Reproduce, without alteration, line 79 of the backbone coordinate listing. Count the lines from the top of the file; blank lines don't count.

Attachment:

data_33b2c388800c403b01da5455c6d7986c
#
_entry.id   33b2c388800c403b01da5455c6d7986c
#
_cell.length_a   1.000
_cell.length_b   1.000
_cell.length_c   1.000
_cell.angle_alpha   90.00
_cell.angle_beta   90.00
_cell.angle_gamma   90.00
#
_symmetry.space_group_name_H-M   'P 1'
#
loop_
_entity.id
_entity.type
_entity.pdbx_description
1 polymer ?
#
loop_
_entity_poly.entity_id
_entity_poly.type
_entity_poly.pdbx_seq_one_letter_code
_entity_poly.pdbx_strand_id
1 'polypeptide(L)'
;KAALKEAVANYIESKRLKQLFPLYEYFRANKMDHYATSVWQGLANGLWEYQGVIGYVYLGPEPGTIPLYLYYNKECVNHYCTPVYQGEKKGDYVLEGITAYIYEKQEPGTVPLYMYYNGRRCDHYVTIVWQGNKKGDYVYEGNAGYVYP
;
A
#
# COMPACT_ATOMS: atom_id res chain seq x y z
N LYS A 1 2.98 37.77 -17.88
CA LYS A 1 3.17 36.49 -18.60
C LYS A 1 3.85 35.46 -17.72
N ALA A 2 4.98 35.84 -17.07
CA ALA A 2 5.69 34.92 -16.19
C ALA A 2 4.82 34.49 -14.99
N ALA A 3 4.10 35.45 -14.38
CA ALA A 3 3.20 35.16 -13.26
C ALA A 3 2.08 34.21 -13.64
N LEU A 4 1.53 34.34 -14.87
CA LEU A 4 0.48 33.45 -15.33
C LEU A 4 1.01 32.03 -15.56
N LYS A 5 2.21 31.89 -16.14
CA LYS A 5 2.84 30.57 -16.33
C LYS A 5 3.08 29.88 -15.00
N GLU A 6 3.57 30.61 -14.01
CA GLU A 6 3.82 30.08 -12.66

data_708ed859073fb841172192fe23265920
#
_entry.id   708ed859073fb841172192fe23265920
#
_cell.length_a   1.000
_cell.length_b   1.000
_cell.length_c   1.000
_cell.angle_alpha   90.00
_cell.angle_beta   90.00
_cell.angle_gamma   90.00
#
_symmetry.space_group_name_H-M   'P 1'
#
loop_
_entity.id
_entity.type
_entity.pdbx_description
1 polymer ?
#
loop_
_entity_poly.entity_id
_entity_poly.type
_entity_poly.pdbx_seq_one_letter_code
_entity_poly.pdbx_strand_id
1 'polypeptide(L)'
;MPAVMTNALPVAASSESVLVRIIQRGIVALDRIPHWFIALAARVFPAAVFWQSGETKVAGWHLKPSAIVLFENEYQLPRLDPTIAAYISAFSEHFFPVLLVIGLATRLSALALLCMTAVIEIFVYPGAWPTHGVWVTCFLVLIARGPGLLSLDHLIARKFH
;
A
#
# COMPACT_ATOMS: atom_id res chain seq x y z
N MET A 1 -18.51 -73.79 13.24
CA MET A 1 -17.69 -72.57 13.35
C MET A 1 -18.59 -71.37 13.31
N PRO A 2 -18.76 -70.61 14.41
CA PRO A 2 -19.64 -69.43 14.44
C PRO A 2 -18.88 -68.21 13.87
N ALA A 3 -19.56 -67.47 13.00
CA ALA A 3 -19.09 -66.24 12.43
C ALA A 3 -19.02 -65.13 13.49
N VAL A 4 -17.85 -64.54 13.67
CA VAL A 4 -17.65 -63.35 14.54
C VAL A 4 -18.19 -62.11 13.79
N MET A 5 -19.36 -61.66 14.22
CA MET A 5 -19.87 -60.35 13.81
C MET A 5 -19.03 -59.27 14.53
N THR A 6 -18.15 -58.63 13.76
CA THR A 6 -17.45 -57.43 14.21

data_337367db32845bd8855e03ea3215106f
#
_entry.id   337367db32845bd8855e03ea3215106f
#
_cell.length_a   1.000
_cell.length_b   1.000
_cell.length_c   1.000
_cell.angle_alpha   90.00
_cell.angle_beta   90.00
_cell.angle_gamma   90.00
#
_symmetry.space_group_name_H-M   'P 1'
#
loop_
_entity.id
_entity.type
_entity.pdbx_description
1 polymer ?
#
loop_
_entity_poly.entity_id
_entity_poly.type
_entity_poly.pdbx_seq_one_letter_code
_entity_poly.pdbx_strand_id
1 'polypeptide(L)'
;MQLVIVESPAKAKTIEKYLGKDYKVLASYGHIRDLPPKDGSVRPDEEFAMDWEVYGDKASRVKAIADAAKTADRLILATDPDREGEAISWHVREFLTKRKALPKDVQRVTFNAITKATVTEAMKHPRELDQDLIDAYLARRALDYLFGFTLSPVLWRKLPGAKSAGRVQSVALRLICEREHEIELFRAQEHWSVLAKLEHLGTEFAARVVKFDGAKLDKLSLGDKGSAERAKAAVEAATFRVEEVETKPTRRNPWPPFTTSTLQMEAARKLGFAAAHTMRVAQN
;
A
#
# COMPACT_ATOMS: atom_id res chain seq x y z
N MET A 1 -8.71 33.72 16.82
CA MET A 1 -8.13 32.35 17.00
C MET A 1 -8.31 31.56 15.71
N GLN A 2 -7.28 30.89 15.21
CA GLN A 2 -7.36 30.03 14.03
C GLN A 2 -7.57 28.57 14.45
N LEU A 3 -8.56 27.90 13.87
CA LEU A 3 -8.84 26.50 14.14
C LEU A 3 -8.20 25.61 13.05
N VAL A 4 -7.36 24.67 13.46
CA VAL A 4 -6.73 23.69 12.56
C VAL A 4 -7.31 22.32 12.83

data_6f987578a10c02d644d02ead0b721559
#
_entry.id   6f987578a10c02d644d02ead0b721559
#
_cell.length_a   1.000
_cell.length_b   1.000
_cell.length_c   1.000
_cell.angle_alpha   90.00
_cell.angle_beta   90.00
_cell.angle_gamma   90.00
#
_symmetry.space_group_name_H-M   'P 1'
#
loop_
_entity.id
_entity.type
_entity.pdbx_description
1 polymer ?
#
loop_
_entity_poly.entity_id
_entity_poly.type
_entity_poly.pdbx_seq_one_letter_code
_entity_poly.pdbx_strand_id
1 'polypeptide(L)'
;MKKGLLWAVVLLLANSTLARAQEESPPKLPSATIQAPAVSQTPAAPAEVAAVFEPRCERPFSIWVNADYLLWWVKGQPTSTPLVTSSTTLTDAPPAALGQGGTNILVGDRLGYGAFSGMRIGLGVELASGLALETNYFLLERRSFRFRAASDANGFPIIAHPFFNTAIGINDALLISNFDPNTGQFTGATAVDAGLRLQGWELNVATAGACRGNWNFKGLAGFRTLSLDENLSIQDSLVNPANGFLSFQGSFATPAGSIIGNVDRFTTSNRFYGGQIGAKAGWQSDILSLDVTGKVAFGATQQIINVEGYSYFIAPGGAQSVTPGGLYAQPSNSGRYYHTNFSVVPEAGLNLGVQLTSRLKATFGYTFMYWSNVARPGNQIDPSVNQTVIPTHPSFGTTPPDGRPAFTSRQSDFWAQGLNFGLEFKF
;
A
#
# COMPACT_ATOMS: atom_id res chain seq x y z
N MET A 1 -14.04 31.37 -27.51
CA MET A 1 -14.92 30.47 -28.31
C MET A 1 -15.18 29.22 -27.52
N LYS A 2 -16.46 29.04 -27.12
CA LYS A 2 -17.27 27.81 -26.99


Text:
CA MET A 1 -17.69 -72.57 13.35